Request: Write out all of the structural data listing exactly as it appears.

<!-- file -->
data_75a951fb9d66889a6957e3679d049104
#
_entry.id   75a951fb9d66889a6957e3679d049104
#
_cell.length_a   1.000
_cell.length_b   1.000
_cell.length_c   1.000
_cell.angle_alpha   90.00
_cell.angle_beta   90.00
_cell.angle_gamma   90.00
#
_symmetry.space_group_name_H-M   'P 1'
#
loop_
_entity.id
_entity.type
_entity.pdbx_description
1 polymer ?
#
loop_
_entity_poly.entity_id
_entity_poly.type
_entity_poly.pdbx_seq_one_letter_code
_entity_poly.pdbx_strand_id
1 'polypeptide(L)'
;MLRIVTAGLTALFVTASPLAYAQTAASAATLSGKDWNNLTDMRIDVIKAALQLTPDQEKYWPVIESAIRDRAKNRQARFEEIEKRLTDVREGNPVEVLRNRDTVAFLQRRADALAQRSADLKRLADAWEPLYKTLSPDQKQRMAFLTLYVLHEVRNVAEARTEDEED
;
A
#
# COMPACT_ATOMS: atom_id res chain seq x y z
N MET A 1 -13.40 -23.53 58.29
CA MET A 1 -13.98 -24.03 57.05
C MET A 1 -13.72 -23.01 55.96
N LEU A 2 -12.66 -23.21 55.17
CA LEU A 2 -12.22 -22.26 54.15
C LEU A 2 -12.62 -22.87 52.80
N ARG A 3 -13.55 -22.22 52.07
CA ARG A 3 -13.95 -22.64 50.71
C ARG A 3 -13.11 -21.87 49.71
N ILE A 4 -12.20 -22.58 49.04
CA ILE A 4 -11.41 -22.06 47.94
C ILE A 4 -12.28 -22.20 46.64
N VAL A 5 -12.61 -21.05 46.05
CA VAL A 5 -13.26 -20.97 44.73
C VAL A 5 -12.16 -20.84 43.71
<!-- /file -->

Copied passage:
data_75a951fb9d66889a6957e3679d049104
#
_entry.id   75a951fb9d66889a6957e3679d049104
#
_cell.length_a   1.000
_cell.length_b   1.000
_cell.length_c   1.000
_cell.angle_alpha   90.00
_cell.angle_beta   90.00
_cell.angle_gamma   90.00
#
_symmetry.space_group_name_H-M   'P 1'
#
loop_
_entity.id
_entity.type
_entity.pdbx_description
1 polymer ?
#
loop_
_entity_poly.entity_id
_entity_poly.type
_entity_poly.pdbx_seq_one_letter_code
_entity_poly.pdbx_strand_id
1 'polypeptide(L)'
;MLRIVTAGLTALFVTASPLAYAQTAASAATLSGKDWNNLTDMRIDVIKAALQLTPDQEKYWPVIESAIRDRAKNRQARFEEIEKRLTDVREGNPVEVLRNRDTVAFLQRRADALAQRSADLKRLADAWEPLYKTLSPDQKQRMAFLTLYVLHEVRNVAEARTEDEED
;
A
#
# COMPACT_ATOMS: atom_id res chain seq x y z
N MET A 1 -13.40 -23.53 58.29
CA MET A 1 -13.98 -24.03 57.05
C MET A 1 -13.72 -23.01 55.96
N LEU A 2 -12.66 -23.21 55.17
CA LEU A 2 -12.22 -22.26 54.15
C LEU A 2 -12.62 -22.87 52.80
N ARG A 3 -13.55 -22.22 52.07
CA ARG A 3 -13.95 -22.64 50.71
C ARG A 3 -13.11 -21.87 49.71
N ILE A 4 -12.20 -22.58 49.04
CA ILE A 4 -11.41 -22.06 47.94
C ILE A 4 -12.28 -22.20 46.64
N VAL A 5 -12.61 -21.05 46.05
CA VAL A 5 -13.26 -20.97 44.73
C VAL A 5 -12.16 -20.84 43.71